What is a hero?
According to the late Christopher Reeve, “A hero is an ordinary individual who finds the strength to persevere and endure in spite of overwhelming obstacles.” That’s a good definition. However, isn’t “hero” is used a little loosely in our society when people like LeBron James, Michael Phelps, or Peyton Manning are called heroes. Exceptional athletes, yes. Heroes? I think not.
However, my favorite quote about heroes does come from an athlete:
“True heroism is remarkably sober, very undramatic. It is not the urge to surpass all others at whatever cost, but the urge to serve others at whatever cost.”
This is from tennis great Arthur Ashe, a three-time Grand Slam winner. Was Ashe a hero? Undoubtedly, but not solely because of his athletic ability. He was a hero because he broke the racial barrier in tennis. He was a hero because when he contracted AIDS from a transfusion and used it as an opportunity to bring awareness to the disease. Arthur Ashe served others.
Not surprisingly, when you go in search of quotes about heroes, more than a few refer to “he.” While it’s possible to have a hero from another gender, I think humans have a tendency to compare themselves to their own gender. Females of all ages need heroes. We need someone to look up to, to tell us that the impossible is possible, and encourage us to be better people.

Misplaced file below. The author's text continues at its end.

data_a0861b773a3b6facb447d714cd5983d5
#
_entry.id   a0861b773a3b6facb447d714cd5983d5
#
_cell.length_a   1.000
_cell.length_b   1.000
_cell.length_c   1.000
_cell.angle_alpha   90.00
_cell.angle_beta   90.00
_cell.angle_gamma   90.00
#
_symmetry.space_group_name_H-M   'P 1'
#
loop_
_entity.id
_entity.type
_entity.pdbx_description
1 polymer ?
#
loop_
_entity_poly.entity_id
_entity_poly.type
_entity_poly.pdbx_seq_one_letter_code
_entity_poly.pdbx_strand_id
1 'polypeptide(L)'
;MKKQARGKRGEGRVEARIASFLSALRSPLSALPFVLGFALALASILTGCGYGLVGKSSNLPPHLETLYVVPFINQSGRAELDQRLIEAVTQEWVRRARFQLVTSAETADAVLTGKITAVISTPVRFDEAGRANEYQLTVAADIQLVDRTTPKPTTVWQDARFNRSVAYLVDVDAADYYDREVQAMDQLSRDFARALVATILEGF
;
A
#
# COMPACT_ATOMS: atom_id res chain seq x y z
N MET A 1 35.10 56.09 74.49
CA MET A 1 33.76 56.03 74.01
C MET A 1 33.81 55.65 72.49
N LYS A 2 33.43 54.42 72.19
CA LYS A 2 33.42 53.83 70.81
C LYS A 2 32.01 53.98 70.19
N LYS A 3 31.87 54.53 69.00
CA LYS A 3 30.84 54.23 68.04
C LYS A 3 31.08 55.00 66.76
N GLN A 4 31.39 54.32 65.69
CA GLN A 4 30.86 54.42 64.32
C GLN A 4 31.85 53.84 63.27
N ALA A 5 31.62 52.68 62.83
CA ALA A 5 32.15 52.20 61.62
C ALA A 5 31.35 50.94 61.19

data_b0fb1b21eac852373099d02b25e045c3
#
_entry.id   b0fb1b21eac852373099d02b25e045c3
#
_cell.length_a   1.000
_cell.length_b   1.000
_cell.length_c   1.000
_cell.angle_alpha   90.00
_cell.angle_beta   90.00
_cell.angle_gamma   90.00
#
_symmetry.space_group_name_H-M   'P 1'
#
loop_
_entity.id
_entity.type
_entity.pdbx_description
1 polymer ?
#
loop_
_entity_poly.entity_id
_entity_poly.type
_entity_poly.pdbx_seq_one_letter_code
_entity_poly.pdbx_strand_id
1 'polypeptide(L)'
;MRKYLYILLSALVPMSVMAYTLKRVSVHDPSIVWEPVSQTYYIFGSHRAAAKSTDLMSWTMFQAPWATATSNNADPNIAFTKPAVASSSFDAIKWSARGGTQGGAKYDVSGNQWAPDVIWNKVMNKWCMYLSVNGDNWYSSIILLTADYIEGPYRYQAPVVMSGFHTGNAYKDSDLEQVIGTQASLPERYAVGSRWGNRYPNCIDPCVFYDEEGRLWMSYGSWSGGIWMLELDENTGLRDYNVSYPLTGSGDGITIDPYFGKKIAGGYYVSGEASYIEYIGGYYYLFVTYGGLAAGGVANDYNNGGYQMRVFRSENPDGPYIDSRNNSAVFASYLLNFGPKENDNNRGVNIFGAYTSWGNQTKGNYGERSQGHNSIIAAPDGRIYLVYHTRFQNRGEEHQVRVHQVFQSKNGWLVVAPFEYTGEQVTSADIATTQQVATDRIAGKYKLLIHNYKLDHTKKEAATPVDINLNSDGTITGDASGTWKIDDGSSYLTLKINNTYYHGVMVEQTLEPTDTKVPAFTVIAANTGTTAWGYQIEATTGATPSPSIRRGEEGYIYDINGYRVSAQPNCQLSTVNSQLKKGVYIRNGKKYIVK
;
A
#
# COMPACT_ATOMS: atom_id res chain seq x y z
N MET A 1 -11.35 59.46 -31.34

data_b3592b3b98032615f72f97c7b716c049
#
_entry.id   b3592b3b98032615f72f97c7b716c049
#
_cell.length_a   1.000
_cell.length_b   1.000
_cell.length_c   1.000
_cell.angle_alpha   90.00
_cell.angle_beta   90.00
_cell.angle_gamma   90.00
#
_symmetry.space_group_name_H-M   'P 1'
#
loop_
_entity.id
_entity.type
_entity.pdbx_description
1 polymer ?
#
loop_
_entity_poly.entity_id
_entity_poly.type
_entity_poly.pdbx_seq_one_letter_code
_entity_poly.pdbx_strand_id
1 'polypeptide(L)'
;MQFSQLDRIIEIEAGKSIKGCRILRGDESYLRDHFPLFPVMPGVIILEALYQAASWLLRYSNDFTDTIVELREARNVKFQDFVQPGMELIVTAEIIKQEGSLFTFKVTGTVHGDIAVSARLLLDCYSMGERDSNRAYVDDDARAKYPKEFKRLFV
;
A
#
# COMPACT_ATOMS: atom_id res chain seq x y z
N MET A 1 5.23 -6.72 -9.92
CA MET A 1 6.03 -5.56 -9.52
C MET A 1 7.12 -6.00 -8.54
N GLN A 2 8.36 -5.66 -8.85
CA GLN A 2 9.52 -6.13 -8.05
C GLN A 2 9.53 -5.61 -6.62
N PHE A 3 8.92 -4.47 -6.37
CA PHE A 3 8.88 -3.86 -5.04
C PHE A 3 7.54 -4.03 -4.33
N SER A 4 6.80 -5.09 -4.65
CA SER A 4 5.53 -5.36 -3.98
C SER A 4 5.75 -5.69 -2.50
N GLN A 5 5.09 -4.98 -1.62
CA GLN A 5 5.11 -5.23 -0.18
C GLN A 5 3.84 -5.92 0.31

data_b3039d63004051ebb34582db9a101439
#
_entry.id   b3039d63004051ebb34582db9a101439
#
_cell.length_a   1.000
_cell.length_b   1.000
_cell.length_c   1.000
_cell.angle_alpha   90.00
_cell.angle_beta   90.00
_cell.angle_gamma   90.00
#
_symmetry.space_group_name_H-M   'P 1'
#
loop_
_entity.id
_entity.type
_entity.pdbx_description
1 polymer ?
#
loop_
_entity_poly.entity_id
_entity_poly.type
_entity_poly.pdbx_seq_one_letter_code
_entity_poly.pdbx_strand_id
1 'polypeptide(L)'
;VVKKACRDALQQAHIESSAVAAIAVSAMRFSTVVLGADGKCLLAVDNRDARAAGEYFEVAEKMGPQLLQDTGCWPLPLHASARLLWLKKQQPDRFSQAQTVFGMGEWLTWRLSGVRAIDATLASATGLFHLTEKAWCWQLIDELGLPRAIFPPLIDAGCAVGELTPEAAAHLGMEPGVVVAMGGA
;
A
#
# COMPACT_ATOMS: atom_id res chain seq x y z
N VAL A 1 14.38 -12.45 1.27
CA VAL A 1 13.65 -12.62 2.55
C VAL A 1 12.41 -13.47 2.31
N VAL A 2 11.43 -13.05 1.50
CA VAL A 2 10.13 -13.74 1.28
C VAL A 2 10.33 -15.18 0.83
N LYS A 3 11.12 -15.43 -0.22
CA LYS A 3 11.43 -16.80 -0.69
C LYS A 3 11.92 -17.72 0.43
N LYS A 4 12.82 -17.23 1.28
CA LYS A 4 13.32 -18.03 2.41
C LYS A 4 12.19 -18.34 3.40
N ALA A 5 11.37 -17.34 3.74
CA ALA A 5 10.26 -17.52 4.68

I am currently working on a children’s book about female astronauts, so I took special notice when astronaut Sally Ride died on July 23. She was the first American female astronaut in space. As a mission specialist for the shuttle Challenger, she made history on June 18, 1983. Along with the announcement of her death was the previously unknown news that she gay. When people debated why she hadn’t come out earlier, the heroism of Sally Ride was sadly put aside.
Sally Ride broke the gender barrier in the American space program. The fact that it took 20 years after the first women in space (Valentina Tereshkova) was unfortunate as was the fact that other qualified women known as the Mercury 13 were passed over.
But she did it! The fact that an astronaut is female rarely makes news anymore because there are many. This is what breaking down barriers does, makes the extraordinary ordinary.
After a couple of flights in space, Sally served on a commission investigating the later Challenger tragedy and became the first director of NASA’s Office of Exploration. Like Arthur Ashe, she served others. After retiring from space, Sally inspired new generations in science education. She showed girls that science was cool.
We all need heroes. Thank you, Sally Ride.